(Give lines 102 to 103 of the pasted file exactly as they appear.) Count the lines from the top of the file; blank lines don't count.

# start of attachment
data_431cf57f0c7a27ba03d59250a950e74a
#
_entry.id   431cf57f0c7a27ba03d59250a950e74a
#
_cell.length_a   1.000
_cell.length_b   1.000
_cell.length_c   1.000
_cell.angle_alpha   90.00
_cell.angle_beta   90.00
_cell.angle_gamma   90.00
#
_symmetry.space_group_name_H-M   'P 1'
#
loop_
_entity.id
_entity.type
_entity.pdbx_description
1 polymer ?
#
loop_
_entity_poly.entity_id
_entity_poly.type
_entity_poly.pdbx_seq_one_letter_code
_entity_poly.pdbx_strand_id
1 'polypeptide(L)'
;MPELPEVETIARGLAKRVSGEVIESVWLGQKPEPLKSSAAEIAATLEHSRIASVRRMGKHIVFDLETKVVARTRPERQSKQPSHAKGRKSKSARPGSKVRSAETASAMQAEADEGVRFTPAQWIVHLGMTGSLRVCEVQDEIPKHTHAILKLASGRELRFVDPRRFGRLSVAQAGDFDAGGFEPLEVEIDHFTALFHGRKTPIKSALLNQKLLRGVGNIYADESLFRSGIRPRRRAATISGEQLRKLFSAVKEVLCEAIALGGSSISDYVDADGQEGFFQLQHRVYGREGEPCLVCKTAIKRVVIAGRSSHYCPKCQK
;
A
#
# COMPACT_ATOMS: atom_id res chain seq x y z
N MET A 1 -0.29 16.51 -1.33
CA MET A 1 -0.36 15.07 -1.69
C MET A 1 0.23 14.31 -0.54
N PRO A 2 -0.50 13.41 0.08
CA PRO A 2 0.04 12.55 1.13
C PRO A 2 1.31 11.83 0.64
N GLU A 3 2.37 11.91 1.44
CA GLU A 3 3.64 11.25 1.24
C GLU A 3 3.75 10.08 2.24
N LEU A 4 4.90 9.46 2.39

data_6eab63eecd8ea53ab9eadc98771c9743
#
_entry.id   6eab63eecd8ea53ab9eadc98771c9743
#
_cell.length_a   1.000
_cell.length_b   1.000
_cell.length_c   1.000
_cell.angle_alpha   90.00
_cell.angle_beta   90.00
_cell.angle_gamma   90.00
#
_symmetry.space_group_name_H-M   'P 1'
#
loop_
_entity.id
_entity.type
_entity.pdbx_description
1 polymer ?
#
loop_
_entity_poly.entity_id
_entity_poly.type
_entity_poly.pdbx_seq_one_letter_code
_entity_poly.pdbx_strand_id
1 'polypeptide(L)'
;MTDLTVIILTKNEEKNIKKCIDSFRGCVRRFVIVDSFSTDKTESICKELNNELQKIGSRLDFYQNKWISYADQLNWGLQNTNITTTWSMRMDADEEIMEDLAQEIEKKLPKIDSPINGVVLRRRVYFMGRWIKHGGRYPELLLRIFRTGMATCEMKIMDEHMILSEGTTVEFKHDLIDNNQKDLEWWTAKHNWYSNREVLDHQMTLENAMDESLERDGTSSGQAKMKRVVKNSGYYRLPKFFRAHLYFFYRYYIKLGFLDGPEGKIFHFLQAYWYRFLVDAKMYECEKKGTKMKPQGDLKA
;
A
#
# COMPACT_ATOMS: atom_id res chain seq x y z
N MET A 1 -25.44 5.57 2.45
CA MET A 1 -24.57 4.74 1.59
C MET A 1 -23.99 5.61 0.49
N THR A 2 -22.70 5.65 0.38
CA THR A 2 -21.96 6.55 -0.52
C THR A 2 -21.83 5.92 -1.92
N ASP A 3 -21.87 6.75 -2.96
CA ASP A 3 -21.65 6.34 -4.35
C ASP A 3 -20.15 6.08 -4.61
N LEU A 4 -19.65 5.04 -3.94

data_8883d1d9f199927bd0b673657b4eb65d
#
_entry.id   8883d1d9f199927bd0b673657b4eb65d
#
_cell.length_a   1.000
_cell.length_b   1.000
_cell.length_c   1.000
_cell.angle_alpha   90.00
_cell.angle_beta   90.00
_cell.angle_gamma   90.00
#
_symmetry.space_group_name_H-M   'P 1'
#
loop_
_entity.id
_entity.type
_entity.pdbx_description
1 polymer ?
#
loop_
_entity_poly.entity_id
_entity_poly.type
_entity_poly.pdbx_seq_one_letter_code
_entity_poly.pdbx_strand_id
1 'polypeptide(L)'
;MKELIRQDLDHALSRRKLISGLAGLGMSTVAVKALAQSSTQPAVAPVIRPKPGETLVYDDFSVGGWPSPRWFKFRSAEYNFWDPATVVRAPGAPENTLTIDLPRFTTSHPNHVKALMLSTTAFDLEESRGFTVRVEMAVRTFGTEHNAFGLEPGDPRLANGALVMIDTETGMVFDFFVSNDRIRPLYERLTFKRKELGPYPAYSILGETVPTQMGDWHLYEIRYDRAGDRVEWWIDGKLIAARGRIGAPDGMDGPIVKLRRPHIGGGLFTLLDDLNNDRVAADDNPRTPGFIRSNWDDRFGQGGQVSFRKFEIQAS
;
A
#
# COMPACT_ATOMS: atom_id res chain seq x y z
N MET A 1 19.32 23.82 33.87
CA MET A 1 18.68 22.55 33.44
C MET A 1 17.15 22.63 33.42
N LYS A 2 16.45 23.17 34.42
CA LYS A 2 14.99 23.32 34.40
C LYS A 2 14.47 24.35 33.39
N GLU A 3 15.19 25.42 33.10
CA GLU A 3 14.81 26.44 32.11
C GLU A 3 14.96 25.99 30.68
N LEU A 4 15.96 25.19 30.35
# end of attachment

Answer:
_entity_poly.type
_entity_poly.pdbx_seq_one_letter_code